Nonsuicidal self-injury: a review of current research for family medicine and primary care physicians.

Bibliographic Collection: 
MOCA Reference, APE
Publication Type: Journal Article
Authors: Kerr, Patrick L; Muehlenkamp, Jennifer J; Turner, James M
Year of Publication: 2010
Journal: J Am Board Fam Med
Volume: 23
Issue: 2
Pagination: 240-59
Date Published: 03/2010
Publication Language: eng
ISSN: 1557-2625
Keywords: Adolescent, Comorbidity, Cross-Sectional Studies, Family Practice, Humans, Mental Disorders, Patient Care Team, Primary Health Care, Referral and Consultation, Risk Factors, Self-Injurious Behavior, Suicide, Suicide, Attempted

Self-injury is a dangerous behavior that is different from suicidal behavior but is associated with increased risk of suicide attempts. Some effective psychological treatments for self-injury exist. Physicians in family medicine and primary care settings play a vital role as a first step in the treatment process for those who self-injure. Physicians can enhance the care provided to those who self-injure via the accurate assessment of risk, the understanding of the functions of the behavior, assisting the patient in identifying motivations for treatment and treatment options, and provision of long-term behavioral and risk monitoring. This article summarizes the current scientific knowledge regarding the clinical features, epidemiology, assessment methods, and existing treatments of self-injury. The role of the primary care physician in the treatment of patients who self-injure is specifically outlined.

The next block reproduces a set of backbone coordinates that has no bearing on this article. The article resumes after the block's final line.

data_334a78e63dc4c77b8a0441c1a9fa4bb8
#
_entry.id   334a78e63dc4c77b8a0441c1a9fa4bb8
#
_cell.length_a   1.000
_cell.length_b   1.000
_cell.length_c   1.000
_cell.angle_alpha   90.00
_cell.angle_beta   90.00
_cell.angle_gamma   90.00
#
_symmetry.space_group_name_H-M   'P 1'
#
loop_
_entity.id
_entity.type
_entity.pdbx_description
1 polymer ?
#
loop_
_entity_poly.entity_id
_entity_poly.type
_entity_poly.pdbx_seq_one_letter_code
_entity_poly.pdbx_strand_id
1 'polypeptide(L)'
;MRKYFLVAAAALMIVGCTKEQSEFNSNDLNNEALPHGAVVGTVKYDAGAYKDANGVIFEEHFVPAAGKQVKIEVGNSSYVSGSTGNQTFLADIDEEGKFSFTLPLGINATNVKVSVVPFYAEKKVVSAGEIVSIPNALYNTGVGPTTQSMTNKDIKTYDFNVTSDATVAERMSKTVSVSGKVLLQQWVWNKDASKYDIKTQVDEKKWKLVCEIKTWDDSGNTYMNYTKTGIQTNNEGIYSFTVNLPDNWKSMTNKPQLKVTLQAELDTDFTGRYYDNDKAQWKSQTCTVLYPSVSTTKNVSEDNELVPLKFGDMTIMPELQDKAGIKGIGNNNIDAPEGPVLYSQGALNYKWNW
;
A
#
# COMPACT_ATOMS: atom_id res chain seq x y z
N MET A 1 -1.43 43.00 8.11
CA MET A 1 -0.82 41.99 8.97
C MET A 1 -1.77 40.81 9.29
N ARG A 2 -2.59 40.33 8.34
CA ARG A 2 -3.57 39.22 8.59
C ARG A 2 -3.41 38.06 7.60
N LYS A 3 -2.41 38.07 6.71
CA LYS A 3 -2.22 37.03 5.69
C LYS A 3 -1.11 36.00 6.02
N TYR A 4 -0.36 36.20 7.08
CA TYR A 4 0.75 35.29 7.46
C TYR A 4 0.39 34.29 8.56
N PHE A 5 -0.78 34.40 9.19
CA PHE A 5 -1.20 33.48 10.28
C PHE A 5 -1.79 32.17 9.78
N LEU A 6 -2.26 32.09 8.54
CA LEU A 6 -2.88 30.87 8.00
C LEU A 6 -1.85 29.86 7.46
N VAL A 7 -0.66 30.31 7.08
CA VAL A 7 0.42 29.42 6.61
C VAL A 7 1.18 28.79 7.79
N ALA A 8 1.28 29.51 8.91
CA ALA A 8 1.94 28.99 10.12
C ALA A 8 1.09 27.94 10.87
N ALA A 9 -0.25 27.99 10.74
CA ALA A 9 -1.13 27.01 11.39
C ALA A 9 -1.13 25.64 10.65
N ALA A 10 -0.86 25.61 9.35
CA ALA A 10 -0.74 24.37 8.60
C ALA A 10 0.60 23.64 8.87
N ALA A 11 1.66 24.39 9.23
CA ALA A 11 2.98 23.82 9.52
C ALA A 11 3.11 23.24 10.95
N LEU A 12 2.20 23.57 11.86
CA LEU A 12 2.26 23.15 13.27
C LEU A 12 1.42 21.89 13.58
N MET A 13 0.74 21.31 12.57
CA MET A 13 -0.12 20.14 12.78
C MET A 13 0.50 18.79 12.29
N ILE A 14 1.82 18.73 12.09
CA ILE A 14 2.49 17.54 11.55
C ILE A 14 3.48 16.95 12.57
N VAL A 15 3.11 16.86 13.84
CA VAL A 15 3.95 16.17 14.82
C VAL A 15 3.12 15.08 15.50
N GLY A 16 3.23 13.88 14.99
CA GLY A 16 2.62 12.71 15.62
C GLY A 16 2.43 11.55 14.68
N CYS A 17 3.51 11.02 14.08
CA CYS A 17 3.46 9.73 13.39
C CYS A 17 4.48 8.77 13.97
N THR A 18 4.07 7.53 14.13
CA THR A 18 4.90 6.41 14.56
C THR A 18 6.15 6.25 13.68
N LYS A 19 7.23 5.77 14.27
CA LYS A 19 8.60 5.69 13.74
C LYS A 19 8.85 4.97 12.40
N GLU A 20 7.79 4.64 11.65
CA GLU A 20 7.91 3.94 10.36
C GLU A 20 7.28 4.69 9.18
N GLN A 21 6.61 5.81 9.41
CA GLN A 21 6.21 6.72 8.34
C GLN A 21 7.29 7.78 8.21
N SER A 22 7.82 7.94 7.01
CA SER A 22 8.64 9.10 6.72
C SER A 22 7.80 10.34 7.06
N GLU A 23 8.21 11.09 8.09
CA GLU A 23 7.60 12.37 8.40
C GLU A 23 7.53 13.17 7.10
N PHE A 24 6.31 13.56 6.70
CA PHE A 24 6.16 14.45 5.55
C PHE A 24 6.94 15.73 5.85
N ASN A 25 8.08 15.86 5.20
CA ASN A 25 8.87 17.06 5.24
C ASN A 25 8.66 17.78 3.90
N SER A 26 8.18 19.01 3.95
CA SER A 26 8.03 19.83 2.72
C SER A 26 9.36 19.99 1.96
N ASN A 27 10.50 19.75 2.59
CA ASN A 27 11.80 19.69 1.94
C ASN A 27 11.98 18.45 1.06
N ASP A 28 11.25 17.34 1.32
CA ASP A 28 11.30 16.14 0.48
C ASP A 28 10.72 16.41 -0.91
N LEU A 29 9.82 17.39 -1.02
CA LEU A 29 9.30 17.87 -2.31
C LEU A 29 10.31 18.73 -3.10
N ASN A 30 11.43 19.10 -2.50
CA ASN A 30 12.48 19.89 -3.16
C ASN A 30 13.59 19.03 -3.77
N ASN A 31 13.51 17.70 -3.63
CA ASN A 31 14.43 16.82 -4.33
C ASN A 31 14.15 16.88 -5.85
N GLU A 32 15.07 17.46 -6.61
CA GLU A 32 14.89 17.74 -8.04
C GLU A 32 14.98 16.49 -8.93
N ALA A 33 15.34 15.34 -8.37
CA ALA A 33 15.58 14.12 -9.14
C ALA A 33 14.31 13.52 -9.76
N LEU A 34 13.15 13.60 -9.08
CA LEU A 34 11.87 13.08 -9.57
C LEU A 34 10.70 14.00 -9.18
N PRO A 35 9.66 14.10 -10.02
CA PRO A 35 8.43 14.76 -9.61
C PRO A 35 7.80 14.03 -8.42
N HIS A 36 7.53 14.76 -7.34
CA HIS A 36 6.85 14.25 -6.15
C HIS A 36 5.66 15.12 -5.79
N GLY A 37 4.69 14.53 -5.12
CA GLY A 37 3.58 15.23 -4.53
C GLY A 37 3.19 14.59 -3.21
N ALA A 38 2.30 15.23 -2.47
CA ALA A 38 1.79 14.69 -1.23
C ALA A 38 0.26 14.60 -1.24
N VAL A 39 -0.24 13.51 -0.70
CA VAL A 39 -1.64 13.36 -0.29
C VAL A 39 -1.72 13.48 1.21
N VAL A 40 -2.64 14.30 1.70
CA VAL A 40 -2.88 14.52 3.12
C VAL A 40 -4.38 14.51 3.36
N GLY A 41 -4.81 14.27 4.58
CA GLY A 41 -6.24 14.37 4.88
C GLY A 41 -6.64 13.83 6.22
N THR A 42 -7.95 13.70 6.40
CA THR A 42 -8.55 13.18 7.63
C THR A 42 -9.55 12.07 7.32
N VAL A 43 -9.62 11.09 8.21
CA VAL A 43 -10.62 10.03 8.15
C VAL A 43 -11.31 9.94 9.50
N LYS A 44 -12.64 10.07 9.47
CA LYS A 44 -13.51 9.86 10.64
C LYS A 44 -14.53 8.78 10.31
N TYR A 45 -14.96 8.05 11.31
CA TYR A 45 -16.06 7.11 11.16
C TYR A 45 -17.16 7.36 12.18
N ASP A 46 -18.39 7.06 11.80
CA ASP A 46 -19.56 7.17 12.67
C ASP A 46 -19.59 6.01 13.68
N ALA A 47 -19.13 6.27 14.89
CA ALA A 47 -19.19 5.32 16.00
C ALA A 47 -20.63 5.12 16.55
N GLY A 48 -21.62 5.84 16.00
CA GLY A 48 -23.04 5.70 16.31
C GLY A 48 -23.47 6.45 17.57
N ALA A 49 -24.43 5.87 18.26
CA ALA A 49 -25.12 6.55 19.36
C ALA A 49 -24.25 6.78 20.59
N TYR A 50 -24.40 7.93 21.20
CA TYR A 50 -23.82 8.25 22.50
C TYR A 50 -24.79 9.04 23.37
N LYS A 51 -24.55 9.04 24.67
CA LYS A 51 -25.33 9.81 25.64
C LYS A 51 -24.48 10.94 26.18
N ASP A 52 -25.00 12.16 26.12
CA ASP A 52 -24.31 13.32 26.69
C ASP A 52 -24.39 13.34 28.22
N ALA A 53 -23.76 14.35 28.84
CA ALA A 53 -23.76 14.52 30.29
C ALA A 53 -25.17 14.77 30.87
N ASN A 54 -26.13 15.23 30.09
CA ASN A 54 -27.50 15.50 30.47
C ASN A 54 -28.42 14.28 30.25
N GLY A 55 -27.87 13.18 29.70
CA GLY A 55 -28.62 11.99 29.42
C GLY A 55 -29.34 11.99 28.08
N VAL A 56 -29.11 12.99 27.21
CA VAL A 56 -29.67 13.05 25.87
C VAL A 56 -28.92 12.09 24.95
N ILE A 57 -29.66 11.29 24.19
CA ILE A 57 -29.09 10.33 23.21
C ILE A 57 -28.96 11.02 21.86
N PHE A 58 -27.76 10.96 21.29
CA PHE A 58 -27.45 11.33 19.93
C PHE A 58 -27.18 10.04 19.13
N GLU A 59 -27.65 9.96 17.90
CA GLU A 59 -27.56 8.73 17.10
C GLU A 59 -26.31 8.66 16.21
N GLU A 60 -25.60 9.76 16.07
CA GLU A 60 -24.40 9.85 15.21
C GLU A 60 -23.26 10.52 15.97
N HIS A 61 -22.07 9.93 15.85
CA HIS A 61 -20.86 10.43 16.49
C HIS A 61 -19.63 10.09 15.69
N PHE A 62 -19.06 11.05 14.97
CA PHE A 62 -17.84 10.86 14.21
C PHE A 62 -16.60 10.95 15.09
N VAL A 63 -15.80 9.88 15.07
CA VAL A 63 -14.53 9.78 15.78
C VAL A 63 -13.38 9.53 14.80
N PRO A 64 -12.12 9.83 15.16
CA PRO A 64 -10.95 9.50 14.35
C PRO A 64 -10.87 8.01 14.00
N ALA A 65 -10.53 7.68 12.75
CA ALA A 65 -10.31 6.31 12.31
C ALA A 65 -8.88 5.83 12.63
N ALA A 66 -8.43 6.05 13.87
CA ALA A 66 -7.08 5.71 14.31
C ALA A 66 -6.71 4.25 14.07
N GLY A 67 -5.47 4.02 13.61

DOI: 10.3122/jabfm.2010.02.090110
Alternate Journal: J Am Board Fam Med
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